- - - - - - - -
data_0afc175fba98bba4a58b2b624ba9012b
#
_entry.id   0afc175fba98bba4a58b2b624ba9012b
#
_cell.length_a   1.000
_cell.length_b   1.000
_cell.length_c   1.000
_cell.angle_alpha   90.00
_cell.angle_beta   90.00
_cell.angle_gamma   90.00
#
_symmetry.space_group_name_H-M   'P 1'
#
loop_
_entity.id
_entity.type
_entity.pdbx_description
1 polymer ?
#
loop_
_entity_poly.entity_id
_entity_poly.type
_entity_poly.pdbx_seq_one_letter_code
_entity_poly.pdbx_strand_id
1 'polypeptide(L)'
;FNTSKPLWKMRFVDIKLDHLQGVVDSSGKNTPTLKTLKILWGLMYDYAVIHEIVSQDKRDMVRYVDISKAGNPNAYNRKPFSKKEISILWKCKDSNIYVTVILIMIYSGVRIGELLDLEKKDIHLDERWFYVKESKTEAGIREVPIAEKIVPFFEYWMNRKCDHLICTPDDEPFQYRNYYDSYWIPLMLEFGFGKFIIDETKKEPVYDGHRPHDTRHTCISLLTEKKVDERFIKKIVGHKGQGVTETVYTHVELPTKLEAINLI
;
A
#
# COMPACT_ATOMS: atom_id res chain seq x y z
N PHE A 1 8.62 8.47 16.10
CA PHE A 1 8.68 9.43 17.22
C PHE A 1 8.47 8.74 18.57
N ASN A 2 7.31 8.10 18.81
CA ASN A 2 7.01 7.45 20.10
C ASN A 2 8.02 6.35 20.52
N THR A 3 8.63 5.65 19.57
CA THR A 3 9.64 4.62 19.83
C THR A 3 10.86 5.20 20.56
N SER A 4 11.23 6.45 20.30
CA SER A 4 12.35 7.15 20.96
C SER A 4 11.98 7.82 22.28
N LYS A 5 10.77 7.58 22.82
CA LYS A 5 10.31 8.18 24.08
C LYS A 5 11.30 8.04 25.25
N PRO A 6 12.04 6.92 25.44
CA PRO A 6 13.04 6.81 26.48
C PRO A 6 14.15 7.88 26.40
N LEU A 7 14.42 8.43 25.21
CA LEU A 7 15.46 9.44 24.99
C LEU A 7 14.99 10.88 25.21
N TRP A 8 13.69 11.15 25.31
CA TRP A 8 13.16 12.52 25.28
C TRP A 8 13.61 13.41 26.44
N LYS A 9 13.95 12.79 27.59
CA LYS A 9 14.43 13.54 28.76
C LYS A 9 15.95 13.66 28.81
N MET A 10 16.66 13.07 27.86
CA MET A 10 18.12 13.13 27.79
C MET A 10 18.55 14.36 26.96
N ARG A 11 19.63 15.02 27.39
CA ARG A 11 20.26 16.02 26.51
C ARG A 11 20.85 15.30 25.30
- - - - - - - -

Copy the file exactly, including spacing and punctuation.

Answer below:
data_0afc175fba98bba4a58b2b624ba9012b
#
_entry.id   0afc175fba98bba4a58b2b624ba9012b
#
_cell.length_a   1.000
_cell.length_b   1.000
_cell.length_c   1.000
_cell.angle_alpha   90.00
_cell.angle_beta   90.00
_cell.angle_gamma   90.00
#
_symmetry.space_group_name_H-M   'P 1'
#
loop_
_entity.id
_entity.type
_entity.pdbx_description
1 polymer ?
#
loop_
_entity_poly.entity_id
_entity_poly.type
_entity_poly.pdbx_seq_one_letter_code
_entity_poly.pdbx_strand_id
1 'polypeptide(L)'
;FNTSKPLWKMRFVDIKLDHLQGVVDSSGKNTPTLKTLKILWGLMYDYAVIHEIVSQDKRDMVRYVDISKAGNPNAYNRKPFSKKEISILWKCKDSNIYVTVILIMIYSGVRIGELLDLEKKDIHLDERWFYVKESKTEAGIREVPIAEKIVPFFEYWMNRKCDHLICTPDDEPFQYRNYYDSYWIPLMLEFGFGKFIIDETKKEPVYDGHRPHDTRHTCISLLTEKKVDERFIKKIVGHKGQGVTETVYTHVELPTKLEAINLI
;
A
#
# COMPACT_ATOMS: atom_id res chain seq x y z
N PHE A 1 8.62 8.47 16.10
CA PHE A 1 8.68 9.43 17.22
C PHE A 1 8.47 8.74 18.57
N ASN A 2 7.31 8.10 18.81
CA ASN A 2 7.01 7.45 20.10
C ASN A 2 8.02 6.35 20.52
N THR A 3 8.63 5.65 19.57
CA THR A 3 9.64 4.62 19.83
C THR A 3 10.86 5.20 20.56
N SER A 4 11.23 6.45 20.30
CA SER A 4 12.35 7.15 20.96
C SER A 4 11.98 7.82 22.28
N LYS A 5 10.77 7.58 22.82
CA LYS A 5 10.31 8.18 24.08
C LYS A 5 11.30 8.04 25.25
N PRO A 6 12.04 6.92 25.44
CA PRO A 6 13.04 6.81 26.48
C PRO A 6 14.15 7.88 26.40
N LEU A 7 14.42 8.43 25.21
CA LEU A 7 15.46 9.44 24.99
C LEU A 7 14.99 10.88 25.21
N TRP A 8 13.69 11.15 25.31
CA TRP A 8 13.16 12.52 25.28
C TRP A 8 13.61 13.41 26.44
N LYS A 9 13.95 12.79 27.59
CA LYS A 9 14.43 13.54 28.76
C LYS A 9 15.95 13.66 28.81
N MET A 10 16.66 13.07 27.86
CA MET A 10 18.12 13.13 27.79
C MET A 10 18.55 14.36 26.96
N ARG A 11 19.63 15.02 27.39
CA ARG A 11 20.26 16.02 26.51
C ARG A 11 20.85 15.30 25.30